It is a fine clear atmosphere, only the mountains blue. A slight seething but no haze. Shall we have much of this weather after this? There is scarcely a flock of cloud in the sky. The heaven is now broad and open to the earth in these longest days. The world can never be more beautiful than now, for, combined with the tender fresh green, you have this remarkable clearness of the air. I doubt if the landscape will be any greener.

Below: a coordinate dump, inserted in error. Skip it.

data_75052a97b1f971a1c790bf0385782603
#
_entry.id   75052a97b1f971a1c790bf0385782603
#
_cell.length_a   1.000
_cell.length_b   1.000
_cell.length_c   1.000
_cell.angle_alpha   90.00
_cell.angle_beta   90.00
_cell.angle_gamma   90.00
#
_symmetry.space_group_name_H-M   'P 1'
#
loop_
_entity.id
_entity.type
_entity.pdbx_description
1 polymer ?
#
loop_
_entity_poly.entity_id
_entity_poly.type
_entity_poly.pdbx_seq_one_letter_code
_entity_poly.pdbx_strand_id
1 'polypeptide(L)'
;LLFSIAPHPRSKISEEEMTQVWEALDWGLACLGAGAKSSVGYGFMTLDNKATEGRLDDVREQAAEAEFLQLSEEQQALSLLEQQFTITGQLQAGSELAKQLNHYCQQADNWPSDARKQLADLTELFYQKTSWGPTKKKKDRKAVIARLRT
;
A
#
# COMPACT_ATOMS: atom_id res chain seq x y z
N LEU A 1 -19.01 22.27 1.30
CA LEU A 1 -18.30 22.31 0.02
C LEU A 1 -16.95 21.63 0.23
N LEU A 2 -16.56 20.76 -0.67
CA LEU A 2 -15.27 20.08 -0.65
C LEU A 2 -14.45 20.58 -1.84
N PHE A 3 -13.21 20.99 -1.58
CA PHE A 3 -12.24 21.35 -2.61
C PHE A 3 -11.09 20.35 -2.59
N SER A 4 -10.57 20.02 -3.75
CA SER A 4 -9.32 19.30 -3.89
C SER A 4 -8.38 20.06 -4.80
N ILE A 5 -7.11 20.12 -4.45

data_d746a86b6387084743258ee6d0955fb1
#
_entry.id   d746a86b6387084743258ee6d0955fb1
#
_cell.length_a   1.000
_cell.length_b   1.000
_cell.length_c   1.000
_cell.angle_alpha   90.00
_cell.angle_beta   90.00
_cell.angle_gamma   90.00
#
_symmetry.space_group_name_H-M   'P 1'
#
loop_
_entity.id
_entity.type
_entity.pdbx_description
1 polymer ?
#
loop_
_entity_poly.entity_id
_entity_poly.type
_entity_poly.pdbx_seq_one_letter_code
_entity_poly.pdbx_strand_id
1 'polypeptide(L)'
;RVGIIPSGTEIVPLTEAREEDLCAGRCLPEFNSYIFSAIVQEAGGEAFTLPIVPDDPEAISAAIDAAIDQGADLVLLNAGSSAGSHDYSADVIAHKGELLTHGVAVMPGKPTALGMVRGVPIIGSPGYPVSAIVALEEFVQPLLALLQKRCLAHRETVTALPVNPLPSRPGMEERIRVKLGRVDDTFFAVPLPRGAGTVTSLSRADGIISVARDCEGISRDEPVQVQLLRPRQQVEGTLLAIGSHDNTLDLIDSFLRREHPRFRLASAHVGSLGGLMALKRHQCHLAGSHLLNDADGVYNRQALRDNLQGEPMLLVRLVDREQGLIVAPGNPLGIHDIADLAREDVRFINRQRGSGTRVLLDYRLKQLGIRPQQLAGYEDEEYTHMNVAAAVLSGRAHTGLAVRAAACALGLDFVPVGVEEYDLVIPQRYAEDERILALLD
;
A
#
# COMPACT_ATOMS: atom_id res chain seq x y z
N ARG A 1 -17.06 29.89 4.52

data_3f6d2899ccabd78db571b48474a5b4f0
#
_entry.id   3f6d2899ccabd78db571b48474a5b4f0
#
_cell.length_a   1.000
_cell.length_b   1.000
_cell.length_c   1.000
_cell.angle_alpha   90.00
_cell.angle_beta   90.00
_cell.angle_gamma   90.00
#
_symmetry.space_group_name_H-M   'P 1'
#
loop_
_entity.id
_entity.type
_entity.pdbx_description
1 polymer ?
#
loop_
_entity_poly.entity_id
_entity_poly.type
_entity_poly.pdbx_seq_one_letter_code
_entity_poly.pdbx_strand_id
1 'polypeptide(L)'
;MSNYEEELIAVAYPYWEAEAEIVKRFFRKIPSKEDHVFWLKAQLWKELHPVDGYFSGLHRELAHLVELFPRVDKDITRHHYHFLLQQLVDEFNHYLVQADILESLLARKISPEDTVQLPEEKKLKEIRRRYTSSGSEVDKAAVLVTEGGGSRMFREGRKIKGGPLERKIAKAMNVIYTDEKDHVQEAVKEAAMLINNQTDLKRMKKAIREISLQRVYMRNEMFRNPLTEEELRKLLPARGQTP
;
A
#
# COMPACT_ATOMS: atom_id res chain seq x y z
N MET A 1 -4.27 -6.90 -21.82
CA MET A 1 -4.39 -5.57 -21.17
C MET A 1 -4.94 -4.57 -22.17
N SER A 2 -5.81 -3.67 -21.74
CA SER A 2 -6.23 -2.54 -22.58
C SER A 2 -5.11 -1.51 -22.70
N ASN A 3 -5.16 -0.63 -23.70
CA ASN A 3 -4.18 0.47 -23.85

The landscape is most beautiful looking towards the sun (in the orchard on Fair Haven) at four. First, there is this green slope on which I sit, looking down between the rows of apple trees jut being clothed with tender green,—sometimes underneath them to the sparkling water, or over through them, or seeing them against the sky. Secondly, the outline of this bank or hill is drawn against the water far below; the river still high, a beautifully bright sheen on the water there, though it is elsewhere a dull slaty-blue color, a sober rippled surface. A fine sparkling shimmer in front, owing to the remarkable clearness of the atmosphere (clarified by the May storm?). Thirdly, on either side of the wood beyond the river are patches of bright, tender, yellowish, velvety green grass in meadows and on hillsides. It is like a short furred mantle now and bright as if it had the sun on it. Those great fields of green affect me as did those early green blades by the Corner Spring,—like a fire flaming up from the earth. The earth proves itself well alive even in the skin. No scurf on it, only a browner color on the barren tops of hills. Fourthly, the forest, the dark-green pines, wonderfully distinct, near and erect, with their distinct dark stems, spring tops, regularly disposed branches, and silvery light on their needles. They seem to wear an aspect as much fresher and livelier as the other trees,— though their growth can hardly be perceptible yet,—as if they had been washed by the rains and the air. They are now being invested with the light, sunny, yellowish-green of the deciduous trees. This tender foliage, putting so much light and life into the landscape, is the remarkable feature at this date. The week when the deciduous trees are generally and conspicuously expanding their leaves. The various tints of gray oaks and yellowish-green birches and aspens and hickories, and the red or scarlet tops where maple keys are formed (the blossoms are now over),—these last the high color (rosaceous?) in the bouquet. And fifthly, I detect a great stretch of high-backed, mostly bare, grassy pasture country between this and the Nashua, spotted with pines and forests, which I had formerly taken for forest uninterrupted. And finally, sixthly, Wachusett rising in the background, slightly veiled in bluish mist,—toward which all these seem to slope gradually upward,—and those grassy hillsides in the foreground, seen but as patches of bare grassy ground on a spur of that distant mountain.